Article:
Federal cabinet minister Peter Penashue says Ottawa would by necessity co-operate with a provincial inquiry into the death of Burton Winters, if Newfoundland and Labrador Premier Kathy Dunderdale calls one.

Family and friends of Winters have wanted an inquiry into the search for the 14-year-old Makkovik resident, whose frozen body was found outside the community on Feb. 1, three days after he went missing.

In an interview with CBC News, Penashue said it is not the place of the federal government to call an inquiry, but said the federal government would take part if the provincial government called one.

"We would not be in a position not to co-operate," Penashue said during an interview recorded Wednesday for On Point with David Cochrane. The full interview will air on Saturday's program.

"This is a legally initiated process and everyone would have to co-operate."

Premier Kathy Dunderdale, though, has for weeks insisted she does not have the authority to call one into how federal officials handled calls for help to find Winters, who Makkovik residents believe got lost on sea ice after he took a wrong turn while returning home after visiting family.

"I have no authority to institute an inquiry into the federal government's activities to have access to the kind of information that we would need," Dunderdale told the house of assembly in March. "I can call on the federal government for such an inquiry [and] that may very well happen."

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Burton Winters, 14, died after his snowmobile got stuck in sea ice outside Makkovik.

Dunderdale has since expressed doubts about whether an inquiry is even needed, and earlier this month refused to meet with the Winters family because they wanted a retired search and rescue expert to attend. Dunderdale said the meeting was turning into what she called a public relations stunt.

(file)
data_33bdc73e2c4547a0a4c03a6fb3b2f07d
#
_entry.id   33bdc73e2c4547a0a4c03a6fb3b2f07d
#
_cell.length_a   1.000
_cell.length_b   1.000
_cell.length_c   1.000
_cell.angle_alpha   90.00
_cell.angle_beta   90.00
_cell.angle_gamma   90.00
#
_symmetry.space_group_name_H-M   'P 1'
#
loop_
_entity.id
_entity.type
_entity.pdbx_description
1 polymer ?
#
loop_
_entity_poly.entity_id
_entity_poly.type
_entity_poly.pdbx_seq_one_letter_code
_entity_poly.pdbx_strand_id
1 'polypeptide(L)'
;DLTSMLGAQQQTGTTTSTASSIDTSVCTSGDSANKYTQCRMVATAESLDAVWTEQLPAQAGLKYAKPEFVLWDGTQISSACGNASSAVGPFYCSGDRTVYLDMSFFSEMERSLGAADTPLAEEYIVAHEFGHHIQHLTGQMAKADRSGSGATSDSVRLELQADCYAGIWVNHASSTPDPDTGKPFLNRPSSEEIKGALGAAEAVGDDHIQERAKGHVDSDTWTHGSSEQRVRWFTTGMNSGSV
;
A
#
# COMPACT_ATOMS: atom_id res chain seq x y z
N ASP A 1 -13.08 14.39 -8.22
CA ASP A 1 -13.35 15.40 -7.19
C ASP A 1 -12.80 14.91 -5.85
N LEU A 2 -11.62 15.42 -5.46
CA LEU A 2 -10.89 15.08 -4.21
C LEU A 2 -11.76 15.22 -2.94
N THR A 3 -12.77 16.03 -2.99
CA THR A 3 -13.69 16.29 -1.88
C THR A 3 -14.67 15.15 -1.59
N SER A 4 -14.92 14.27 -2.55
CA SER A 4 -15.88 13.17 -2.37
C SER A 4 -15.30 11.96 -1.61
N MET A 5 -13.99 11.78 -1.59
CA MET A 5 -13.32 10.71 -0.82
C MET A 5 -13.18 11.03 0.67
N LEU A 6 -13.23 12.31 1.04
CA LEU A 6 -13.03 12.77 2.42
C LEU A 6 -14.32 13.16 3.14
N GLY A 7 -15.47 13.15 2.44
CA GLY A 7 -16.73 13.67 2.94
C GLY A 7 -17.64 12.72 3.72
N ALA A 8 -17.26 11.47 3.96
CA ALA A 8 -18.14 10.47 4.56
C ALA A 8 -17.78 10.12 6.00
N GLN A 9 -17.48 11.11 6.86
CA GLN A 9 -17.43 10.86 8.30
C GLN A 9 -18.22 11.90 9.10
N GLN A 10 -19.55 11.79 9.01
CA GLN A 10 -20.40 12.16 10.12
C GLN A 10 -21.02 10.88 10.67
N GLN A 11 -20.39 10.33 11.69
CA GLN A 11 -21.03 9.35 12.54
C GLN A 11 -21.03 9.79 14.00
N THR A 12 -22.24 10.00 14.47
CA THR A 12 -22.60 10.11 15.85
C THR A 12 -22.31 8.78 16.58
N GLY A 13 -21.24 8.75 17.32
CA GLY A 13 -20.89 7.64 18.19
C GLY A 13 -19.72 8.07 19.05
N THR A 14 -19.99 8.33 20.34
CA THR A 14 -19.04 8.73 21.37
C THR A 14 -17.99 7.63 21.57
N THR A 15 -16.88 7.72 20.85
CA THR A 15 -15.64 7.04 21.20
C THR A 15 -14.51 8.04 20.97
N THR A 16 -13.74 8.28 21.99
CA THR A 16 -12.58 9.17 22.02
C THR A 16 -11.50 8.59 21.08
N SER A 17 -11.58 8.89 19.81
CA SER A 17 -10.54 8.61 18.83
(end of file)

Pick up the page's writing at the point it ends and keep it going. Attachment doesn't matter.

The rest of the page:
Rather than pushing for an inquiry, Dunderdale has been asking for explanations from Defence Minister Peter MacKay. On Tuesday, Dunderdale vented that she has been unsatisfied with the responses she has received so far, and alleged that the federal government did not live up to its "humanitarian responsibility" in the matter.  

Feds will comply: Penashue

Penashue said he does not believe an inquiry is necessary, that internal federal reviews have been good enough.

On Point

Watch the next episode of On Point with David Cochrane on Saturday at 7:30 p.m. NT. On Point Radio airs on Radio 1 on Fridays at 3:30 p.m. NT.

Penashue told CBC News that if the province nonetheless proceeds with its own inquiry, federal officials will comply.

"Everyone knows that if you call an inquiry, everyone has a legal responsibility to participate," Penashue said.

Questions have been raised about how various authorities dealt with the Winters search, including the amount of time the Canadian military took in putting an aircraft into the mission, the decisions made by Newfoundland and Labrador's emergency officials, and finally the initial reaction from RCMP in St. John's.

Dunderdale has brushed aside criticism of how provincial agencies handled the Winters case, although Department of National Defence recordings obtained by CBC News through access to information legislation raised questions about the provincial response.